Energy policy

South Africa’s Western Cape High Court has ruled in favour of anti-nuclear activists, stating that government’s nuclear procurement process is not valid.

NGOs, Earthlife Africa and the Southern Africa Faith-Communities’ Environmental Institute (SAFCEI), who are both questioning various steps taken between 2013 and 2016, brought the case to court after a year and half of court preparation.

Mail & Guardian reported that judge, Lee Bozalek, ruled the government’s action unconstitutional and found that five decisions it had taken were illegal. These included the government’s decision to go ahead with the nuclear build and the fact that it had handed over the procurement process to the state utility Eskom.

The court also ruled that Eskom’s request for information from nuclear vendors, a step taken to prepare the procurement, which ended on 28 April 2017, was invalid, Mail & Guardian added.

Applicants’ response to nuclear deal ruling

Earthlife Africa Johannesburg’s (ELA-JHB) Makoma Lekalakala, described the court judgement as a “Victory for justice and the rule of law and the people of South Africa.” Read more...

“Along the road to the courts, we experienced delays and dirty tricks, but we persevered and now we have been vindicated. The court has found in our favour”, said Liz McDaid, SAFCEI spokesperson.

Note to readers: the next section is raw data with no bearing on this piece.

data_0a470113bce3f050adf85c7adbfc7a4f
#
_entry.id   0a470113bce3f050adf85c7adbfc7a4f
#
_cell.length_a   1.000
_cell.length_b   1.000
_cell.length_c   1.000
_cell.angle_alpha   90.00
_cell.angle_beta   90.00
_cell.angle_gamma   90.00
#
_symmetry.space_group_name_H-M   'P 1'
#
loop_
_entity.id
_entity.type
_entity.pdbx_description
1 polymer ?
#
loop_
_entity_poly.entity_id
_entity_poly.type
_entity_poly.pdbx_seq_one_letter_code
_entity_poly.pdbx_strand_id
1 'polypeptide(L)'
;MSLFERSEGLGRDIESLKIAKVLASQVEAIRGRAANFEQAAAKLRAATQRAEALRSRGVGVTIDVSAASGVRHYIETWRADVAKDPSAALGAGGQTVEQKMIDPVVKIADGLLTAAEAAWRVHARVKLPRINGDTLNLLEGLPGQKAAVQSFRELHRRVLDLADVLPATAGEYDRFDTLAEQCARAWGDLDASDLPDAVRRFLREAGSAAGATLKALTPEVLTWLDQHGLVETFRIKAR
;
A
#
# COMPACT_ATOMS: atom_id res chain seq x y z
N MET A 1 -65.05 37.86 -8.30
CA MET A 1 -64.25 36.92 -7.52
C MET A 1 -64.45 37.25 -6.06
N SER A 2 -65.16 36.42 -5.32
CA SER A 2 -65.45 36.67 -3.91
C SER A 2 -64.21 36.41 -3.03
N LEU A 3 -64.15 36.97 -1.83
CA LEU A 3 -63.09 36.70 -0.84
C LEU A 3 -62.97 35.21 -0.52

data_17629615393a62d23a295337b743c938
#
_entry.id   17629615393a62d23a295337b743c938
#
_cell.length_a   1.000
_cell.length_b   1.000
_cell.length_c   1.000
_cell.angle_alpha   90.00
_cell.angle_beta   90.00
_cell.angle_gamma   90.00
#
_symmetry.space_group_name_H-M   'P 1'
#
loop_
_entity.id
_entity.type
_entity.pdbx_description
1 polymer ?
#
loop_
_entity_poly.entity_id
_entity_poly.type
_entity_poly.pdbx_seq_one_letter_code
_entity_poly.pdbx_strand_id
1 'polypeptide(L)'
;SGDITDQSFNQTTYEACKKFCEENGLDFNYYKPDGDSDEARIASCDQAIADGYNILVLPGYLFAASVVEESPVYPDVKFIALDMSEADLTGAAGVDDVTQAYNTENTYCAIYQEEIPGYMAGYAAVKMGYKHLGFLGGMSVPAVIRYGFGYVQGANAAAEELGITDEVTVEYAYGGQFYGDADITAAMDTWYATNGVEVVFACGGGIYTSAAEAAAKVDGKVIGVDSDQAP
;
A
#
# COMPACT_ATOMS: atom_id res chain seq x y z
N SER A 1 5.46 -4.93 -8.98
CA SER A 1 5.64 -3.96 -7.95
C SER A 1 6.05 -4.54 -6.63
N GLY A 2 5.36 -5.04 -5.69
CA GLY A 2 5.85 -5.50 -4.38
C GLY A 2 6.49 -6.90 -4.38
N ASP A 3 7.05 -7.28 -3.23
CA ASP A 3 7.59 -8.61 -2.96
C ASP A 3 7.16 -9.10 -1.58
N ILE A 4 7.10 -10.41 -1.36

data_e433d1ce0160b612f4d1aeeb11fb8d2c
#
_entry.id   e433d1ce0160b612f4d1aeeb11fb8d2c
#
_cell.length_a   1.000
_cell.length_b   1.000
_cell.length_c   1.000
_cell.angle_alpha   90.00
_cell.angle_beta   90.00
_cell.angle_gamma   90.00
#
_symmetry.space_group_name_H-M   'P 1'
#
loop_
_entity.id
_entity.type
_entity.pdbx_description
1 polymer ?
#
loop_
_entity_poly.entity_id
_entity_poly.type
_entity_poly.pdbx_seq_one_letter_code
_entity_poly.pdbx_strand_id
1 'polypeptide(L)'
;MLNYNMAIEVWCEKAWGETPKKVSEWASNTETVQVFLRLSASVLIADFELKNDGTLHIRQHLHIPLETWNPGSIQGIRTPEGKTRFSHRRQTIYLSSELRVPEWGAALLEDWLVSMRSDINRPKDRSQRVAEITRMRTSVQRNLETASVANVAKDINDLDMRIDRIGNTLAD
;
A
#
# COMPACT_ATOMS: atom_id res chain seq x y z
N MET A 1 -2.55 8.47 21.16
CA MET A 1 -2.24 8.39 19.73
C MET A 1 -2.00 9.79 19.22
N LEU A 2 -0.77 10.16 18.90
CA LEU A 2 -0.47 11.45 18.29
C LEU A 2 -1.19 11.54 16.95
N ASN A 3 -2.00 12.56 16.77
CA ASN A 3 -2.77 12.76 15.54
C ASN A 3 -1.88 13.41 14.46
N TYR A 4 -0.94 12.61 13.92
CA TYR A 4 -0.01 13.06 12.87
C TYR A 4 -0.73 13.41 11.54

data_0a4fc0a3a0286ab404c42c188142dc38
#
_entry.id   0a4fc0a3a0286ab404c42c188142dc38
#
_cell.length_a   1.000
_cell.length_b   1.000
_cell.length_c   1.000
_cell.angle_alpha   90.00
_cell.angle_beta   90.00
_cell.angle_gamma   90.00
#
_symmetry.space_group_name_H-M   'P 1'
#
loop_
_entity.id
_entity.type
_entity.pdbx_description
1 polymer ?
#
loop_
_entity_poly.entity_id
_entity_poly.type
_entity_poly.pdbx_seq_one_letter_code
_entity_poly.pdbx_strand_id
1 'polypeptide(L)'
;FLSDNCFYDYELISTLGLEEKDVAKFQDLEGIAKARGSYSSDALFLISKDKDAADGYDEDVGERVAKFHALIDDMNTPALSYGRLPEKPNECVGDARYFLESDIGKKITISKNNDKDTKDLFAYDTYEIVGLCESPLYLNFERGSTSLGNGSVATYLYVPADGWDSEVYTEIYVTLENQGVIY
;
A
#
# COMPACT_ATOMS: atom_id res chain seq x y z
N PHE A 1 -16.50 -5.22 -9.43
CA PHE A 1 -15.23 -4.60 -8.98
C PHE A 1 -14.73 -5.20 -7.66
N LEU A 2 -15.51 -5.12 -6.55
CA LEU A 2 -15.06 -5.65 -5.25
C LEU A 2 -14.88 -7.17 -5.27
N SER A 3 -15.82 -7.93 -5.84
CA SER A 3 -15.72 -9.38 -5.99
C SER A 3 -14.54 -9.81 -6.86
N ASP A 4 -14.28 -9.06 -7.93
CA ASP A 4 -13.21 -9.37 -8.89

ELA-JHB explained in a statement that “the judges ruled that the secret tabling of the Intergovernmental Agreements (IGA) with Russia, USA and Korean are unconstitutional and unlawful and that they be set aside. They also ruled that the decisions made (section 34 determinations) to procure nuclear are unlawful and unconstitutional and that they be set aside.

“The government and Eskom’s proposed procurement of nuclear energy was ruled unlawful and unconstitutional and was set aside, and any existing requests for proposals from nuclear energy providers have also been set aside, meaning they are made null and void.” Read more...

According to SAFCEI’s Liz McDaid: “SAFCEI and ELA-JHB based their case on the South African Constitution, which states that when it comes to far-reaching decisions, such as the nuclear deal, which would alter the future of our country, government is legally required to debate in Parliament and do a thorough, transparent and meaningful public consultation.”

SAFCEI founder and Patron, the Green Bishop, Geoff Davies said: “We are very pleased with the result. However, it may only provide a short-lived reprieve. It is sad to hear fresh corruption allegations almost daily, and as custodians for the Earth, we pray that our country’s leaders will be convicted by their conscience to do the right thing, for all SA’s citizens.”

Legal representation

According to Adrian Pole, legal representative for ELA-JHB and SAFCEI: “The judgement means that there is no decision in terms of the relevant empowering statute that new nuclear generation capacity is needed and should be procured.

“The Russian agreement has been declared unlawful and unconstitutional for its tabling. Before any nuclear procurement can proceed, the Minster of Energy (in concurrence with NERSA) will be required to make a new determination in accordance with a lawful process that is transparent and includes public participation. This will necessarily require disclosure of relevant information that to date has been kept from the public, including critical information on costs and affordability.”

View the full judgement here.

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